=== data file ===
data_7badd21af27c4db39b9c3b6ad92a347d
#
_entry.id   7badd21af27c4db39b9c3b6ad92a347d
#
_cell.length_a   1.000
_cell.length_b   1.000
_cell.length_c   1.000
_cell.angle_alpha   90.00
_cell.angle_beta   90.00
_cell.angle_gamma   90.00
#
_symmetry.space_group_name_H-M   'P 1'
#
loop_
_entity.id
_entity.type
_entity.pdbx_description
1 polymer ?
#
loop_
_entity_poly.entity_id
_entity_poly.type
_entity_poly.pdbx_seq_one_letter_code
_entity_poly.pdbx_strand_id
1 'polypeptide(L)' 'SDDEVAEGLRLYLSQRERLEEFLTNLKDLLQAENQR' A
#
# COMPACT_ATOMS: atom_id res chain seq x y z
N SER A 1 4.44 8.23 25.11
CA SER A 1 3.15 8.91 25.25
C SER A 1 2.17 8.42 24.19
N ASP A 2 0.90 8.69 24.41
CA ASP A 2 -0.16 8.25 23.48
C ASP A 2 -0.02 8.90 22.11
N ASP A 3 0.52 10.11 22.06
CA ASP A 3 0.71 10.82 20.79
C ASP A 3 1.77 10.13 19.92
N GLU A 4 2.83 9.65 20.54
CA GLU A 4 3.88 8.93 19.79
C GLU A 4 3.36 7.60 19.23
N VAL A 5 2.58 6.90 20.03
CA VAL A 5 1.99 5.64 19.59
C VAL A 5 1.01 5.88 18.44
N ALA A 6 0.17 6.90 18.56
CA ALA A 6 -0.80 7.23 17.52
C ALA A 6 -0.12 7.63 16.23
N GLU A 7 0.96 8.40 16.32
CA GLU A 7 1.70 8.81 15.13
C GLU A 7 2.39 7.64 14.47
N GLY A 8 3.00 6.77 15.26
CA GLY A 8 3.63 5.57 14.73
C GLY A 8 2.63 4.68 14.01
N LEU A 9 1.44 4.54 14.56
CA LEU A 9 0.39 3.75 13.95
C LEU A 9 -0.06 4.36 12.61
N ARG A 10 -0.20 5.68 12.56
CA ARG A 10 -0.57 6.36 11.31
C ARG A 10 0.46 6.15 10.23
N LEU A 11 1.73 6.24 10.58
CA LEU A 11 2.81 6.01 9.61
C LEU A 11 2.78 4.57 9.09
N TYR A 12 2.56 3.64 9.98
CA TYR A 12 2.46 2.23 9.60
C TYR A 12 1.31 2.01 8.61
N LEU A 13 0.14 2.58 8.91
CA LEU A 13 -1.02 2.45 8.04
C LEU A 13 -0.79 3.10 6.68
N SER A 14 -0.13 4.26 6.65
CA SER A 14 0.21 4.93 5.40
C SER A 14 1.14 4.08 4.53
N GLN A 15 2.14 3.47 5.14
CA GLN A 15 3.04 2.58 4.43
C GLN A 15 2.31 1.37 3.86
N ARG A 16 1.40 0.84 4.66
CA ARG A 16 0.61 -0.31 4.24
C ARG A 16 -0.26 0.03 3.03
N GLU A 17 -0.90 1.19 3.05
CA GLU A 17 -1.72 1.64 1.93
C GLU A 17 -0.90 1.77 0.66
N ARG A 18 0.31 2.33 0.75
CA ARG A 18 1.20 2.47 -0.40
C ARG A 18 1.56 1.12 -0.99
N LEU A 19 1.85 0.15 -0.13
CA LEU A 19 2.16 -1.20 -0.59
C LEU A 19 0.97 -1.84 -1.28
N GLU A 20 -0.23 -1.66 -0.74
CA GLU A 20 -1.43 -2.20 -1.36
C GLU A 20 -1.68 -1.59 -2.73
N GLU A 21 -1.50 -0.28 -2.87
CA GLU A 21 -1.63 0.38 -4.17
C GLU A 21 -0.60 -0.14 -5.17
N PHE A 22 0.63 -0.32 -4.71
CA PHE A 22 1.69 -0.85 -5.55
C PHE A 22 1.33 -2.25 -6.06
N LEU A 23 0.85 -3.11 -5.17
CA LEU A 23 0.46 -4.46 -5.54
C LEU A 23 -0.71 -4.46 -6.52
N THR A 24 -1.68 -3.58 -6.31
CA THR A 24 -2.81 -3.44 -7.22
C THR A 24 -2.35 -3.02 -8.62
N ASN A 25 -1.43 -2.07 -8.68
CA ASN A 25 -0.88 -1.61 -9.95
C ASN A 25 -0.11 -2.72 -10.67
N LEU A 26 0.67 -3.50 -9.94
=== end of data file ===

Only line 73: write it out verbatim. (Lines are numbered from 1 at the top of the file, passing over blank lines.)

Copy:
N ARG A 16 1.40 0.84 4.66